|France to close embassies in 20 countries||
"We have indeed decided as a precautionary measure to close our premises, embassies, consulates, cultural centers and schools," a Foreign Ministry spokesman said of the shut-down on Friday, prayer day across the Muslim world.
Before publishing the cartoons on Wednesday, French satirical weekly Charlie Hebdo, renowned for its irreverent treatment of the political establishment and public figures, argued that it had the right to uphold that tradition.
"We do caricatures of everyone, and above all every week, and when we do it with the Prophet, it's called provocation," the paper's editor, Stephane Charbonnier, told the news channel i>TELE.
Issues of the magazine hit newsstands with the front cover and inside pages depicting the cartoons, a move criticized by the French authorities, which sent riot police to protect the magazine's offices.
The publication came amid widespread outrage over a short film, made with private funds in the United States, that mocks the Prophet and has ignited days of sometimes deadly protests in the Arab world, Africa, Asia and some Western countries.
Muslim leaders in France, which has Europe's largest Muslim population, have appealed for calm.
Charlie Hebdo's Paris offices were fire bombed last November after it published a mocking caricature of Muhammad. In 2005, Danish cartoons of the Prophet sparked a wave of violent protests across the Muslim world that killed at least 50 people.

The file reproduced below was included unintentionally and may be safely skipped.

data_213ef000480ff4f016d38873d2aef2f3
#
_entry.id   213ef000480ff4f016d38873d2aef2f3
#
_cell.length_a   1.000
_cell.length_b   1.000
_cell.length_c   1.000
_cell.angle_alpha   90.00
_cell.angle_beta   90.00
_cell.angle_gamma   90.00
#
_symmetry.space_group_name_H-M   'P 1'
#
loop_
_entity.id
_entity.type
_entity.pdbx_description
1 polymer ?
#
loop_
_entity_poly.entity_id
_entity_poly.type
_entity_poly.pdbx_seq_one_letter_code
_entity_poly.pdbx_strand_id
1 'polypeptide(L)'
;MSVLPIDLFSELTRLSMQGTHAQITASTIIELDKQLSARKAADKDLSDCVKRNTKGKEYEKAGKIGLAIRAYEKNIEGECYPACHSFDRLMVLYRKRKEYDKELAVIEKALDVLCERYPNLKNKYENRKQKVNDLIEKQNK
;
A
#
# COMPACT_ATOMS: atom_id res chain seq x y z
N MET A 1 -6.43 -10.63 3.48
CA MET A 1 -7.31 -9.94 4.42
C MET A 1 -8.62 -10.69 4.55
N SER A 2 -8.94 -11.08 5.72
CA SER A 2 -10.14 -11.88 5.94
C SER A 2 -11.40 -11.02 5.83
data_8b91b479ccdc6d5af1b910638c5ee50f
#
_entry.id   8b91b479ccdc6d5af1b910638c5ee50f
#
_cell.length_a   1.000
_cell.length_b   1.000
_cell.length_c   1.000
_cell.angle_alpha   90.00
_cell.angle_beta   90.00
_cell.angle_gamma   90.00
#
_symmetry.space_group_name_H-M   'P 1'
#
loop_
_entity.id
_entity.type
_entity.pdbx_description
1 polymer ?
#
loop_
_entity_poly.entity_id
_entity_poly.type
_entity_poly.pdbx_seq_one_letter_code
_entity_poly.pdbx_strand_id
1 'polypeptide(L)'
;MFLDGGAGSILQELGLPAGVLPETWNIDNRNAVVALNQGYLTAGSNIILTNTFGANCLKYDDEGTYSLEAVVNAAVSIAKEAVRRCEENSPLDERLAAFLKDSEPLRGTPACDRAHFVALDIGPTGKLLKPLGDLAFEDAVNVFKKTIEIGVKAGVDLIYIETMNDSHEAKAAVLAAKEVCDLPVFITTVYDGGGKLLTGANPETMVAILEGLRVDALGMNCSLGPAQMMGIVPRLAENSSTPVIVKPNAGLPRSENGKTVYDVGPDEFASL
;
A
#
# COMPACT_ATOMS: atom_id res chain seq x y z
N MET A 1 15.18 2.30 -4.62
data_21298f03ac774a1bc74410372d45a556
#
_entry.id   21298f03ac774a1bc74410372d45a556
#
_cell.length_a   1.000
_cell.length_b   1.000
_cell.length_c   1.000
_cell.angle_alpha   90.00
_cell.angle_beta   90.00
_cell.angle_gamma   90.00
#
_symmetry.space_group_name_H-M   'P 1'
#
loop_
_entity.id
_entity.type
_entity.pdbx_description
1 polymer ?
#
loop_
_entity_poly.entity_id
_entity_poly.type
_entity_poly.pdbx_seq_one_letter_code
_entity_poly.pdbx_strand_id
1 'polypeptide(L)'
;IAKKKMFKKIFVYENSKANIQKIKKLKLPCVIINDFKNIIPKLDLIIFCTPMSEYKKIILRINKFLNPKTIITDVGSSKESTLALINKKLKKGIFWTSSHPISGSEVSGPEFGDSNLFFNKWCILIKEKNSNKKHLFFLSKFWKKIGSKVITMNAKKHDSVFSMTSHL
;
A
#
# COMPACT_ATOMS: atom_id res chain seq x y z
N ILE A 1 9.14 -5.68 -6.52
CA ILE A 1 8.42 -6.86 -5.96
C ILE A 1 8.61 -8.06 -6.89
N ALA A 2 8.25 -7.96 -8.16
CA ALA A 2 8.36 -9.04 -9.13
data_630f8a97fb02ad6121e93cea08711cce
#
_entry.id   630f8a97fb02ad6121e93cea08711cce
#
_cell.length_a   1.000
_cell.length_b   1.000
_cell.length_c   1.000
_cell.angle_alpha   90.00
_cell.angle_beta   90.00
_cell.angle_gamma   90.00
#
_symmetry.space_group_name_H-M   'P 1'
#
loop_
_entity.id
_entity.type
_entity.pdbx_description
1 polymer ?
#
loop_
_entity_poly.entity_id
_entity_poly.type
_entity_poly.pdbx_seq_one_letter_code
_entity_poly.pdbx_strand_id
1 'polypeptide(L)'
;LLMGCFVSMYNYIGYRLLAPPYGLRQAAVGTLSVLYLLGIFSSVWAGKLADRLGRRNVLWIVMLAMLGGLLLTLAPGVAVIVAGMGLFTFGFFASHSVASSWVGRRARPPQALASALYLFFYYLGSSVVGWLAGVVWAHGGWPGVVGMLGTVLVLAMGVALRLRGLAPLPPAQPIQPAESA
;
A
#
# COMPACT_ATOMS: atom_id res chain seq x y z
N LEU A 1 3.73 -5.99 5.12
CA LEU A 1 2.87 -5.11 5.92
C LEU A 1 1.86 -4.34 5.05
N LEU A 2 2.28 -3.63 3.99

Most Muslims consider any representation of Allah or the Prophet Muhammad offensive.
French Foreign Minister Laurent Fabius criticized the move as a provocation and said he had ordered security beefed up at French diplomatic offices in the Muslim world.
"Is it relevant and intelligent in this environment to add fuel to the fire? The answer is no," Fabius told France Info radio. "I'm very worried... and when I saw this I immediately issued instructions for special security precautions to be taken in all the countries where it could be a problem."
The government has called for restraint over the cartoons, restating the principles of free speech in France and urging those shocked by the images to take action through the courts.
As outrage over the anti-Muslim film continues to fuel violence and protests across the Islamic world, French Prime Minister Jean-Marc Ayrault said the authorities had rejected a request to hold a march against the film in Paris.
"There is no reason for us to allow conflicts that do not concern France to enter our country," Ayrault told RTL radio.
Social media had circulated calls for a protest on Saturday against the film, after police arrested about 150 people who tried to take part in an unauthorized protest near the US Embassy in Paris last week.
The main body representing Muslims in France, the French Muslim Council (CFCM), accused Charlie Hebdo of firing up anti-Muslim sentiment at a sensitive time.
"The CFCM is deeply attached to freedom of speech but considers that nothing can justify insult and inciting hatred," it said in a statement.
"The CFCM calls on the Muslims of France not to give in to such provocation and urges them to express their indignation calmly and in lawful manner."
Former Charlie Hebdo editor Philippe Val was pursued in French courts on charges of racial injury, and ultimately acquitted, after the paper reprinted the Danish cartoons of Mohammad.
(Source: The Daily Star)
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